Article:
Takeshita Concert Hall

Location: Tokyo, Japan
Status: Competition Entry
Date: 2015

The Takeshita House of Music is located between a centre of youth pop culture on Takeshita-Dori, the high-street shopping of Meiji-Dori (connecting Takeshita to Omotesando), and the traditional landscape of the Togo Shrine. This context presents an opportunity to create a place of exchange between these different worlds, attracting a wider range of audiences and performers, fluidly accommodating the contrasting identities of adjacent neighborhoods.

Our proposal is an attempt to remove from the music hall any sense of exclusivity, monumentality, or association with an unapproachable ‘high’ culture. Instead, the concert hall must be accessible and open. To this end, the theatre volume is wrapped in a lightweight, open structure, which allows public spaces such as the restaurant and bar to support the life on the street as well as serving the guests seeing a performance. This type of structure is a contemporary adaptation of traditional Japanese framing typologies, which allow spaces to be selectively indoor or outdoor.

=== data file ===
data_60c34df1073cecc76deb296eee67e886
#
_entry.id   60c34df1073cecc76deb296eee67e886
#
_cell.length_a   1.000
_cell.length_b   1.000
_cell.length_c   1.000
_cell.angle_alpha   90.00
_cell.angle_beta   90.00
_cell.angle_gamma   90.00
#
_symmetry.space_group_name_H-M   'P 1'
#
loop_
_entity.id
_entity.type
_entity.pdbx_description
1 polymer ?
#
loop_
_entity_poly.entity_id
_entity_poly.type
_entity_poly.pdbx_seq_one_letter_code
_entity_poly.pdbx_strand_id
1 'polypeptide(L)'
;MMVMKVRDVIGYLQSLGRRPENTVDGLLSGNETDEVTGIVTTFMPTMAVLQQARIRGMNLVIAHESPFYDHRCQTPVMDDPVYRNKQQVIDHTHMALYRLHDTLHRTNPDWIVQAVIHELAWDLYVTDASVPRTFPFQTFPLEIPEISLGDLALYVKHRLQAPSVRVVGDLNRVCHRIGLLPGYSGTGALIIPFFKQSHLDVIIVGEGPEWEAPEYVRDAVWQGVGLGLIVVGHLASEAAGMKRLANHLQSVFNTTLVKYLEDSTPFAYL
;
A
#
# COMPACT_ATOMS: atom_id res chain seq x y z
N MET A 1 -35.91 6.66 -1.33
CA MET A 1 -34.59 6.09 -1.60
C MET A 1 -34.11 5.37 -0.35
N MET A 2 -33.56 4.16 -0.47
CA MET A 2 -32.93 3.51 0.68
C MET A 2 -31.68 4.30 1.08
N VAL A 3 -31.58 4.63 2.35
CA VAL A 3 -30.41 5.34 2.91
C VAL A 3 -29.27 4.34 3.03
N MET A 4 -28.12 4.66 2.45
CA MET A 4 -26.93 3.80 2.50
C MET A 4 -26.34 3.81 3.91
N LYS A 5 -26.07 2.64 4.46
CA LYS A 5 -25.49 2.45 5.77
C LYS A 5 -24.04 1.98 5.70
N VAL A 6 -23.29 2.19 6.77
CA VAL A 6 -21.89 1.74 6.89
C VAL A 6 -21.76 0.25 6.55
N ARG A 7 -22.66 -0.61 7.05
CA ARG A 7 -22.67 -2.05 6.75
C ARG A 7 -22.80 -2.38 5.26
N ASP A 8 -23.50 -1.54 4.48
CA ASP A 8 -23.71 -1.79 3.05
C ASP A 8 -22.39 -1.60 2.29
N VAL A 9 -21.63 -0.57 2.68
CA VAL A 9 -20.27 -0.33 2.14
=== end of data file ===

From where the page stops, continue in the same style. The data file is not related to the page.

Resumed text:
A narrow, one storey pavilion extends the commercial frontage on the north side of TakeshitaDori, and creates a permeable transition into a public square that links Meiji-Dori Street to the Togo Shrine garden path, and to the entrance foyer of the theatre.

The concert hall itself is the classic shoebox shapeof dimensions similar to Boston Symphony Hall (still considered one of the acoustically greatest halls in the world) with three tiers of wraparound balconies. The end wall behind the stage is acoustic glazing, corrugated to diffuse sound, allowing natural light into the hall while presenting the image of the city as a backdrop to the performance. Towards the entrance, the concert hall lobbies on each floor face onto the Togo Shrine park. In addition, the ground level side walls of the theatre are designed to pivot open, creating for certain events a new public relationship between the concert hall and its surroundings. These pivoting panels not only allow for a seamless transition between the plaza and the concert hall, they also help welcome a greater variety of musical genres within the concert hall by creating an open condition which is more acoustically suitable for amplified music.


Nicolas Koff